“But Miss Roberts, puppies don’t weigh zero pounds when they’re born.”

YES. I love when students do my set ups for me! So we took the exact same situation and discussed how all four of the representations would change if a puppy weighed 2 pounds when it was born. What happens to the table? The graph? The equation? We even were able to discuss how not everything is linear forever. Does a puppy continue to gain a pound every week, even once they’re an older dog? What would happen if we all continued to gain weight at the same rate that we did when we were younger? It was a really amazing conversation. I never said the words “parent function transformation” and yet the majority of the class conceptually understood and could analyze various situations that involved them.

This then obviously led really well into learning about slope-intercept form, so for the next few days we practiced how we can use slope-intercept form with equations and inequalities.

I didn’t force my students to do enough practice with this. Almost all of them still struggle to remember y=mx+b, what the m and b stand for, and/or the differences between the inequality graphs. I think that conceptually this unit flowed incredibly well, and that I was more concerned with that implementation than I was with how much they could do during this unit – something that I’ll have to change for next year.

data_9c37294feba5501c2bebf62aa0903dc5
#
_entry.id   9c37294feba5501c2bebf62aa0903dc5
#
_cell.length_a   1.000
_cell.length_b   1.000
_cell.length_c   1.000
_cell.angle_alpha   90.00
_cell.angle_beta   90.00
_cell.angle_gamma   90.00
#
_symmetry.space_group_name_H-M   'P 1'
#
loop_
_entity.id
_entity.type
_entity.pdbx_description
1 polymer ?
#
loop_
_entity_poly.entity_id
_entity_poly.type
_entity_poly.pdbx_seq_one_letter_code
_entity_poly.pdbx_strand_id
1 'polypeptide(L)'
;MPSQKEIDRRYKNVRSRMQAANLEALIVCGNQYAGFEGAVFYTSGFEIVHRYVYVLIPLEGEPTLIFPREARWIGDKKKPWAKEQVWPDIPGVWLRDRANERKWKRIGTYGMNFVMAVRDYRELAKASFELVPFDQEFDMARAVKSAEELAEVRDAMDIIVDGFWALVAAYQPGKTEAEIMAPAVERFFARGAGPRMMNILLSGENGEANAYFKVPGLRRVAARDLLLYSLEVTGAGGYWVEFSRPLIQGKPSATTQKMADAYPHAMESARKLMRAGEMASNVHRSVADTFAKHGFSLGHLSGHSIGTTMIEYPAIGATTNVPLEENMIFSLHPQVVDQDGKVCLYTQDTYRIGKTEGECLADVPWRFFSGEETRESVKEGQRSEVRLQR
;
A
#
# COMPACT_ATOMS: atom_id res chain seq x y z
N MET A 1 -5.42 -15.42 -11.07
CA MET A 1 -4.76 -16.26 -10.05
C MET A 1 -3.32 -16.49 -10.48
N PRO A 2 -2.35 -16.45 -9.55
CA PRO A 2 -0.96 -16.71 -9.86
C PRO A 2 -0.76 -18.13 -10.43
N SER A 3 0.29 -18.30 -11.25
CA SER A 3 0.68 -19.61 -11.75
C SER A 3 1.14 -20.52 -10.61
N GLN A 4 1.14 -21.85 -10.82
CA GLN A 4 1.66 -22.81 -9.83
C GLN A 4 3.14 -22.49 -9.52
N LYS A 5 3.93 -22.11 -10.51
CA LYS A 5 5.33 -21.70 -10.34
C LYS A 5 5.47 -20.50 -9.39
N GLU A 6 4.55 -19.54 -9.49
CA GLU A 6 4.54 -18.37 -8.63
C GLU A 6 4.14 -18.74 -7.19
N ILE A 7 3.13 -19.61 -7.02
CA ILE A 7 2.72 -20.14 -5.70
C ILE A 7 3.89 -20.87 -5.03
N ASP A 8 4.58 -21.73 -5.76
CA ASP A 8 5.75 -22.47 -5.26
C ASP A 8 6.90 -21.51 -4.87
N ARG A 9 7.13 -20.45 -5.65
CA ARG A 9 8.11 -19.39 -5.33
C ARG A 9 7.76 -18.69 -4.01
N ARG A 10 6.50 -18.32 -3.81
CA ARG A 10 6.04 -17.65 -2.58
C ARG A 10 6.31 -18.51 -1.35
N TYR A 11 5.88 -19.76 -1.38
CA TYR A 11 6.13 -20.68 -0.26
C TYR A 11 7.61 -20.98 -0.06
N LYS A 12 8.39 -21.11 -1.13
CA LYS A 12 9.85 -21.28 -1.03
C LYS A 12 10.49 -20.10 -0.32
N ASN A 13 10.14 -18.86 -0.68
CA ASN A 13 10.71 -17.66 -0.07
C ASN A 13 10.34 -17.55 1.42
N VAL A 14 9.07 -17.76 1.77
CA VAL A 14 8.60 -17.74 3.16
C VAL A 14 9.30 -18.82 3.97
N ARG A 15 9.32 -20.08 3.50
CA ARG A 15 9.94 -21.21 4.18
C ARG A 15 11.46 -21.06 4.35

Algebra 1 Unit 3

Unit 3 was and introduction to functions and I’m pretty sure I’ve already mentioned this but this was my students’ best unit yet. They rocked (the majority of) it.


The first day of the unit was a review of the coordinate plane and plotting points. After completing the notes in the interactive notebook, students graphed “October” themed images and colored them. Before passing out the directions for the images, I had students put their heads down and hold up 1, 2, or 3 fingers based on how good they felt about graphing (1 meaning they still needed a teacher’s help and 3 meaning they could do it totally on their own). Students who put up 1 finger got the image that required the fewest number of points, and the students that held up 3 fingers got a really challenging Jack-O-Lantern to graph! Some of them complained about how long it was taking them but they still mostly got finished. The ones that got turned in decorated the walls throughout the month (and of course I just took these down and recycled them this morning without any pictures).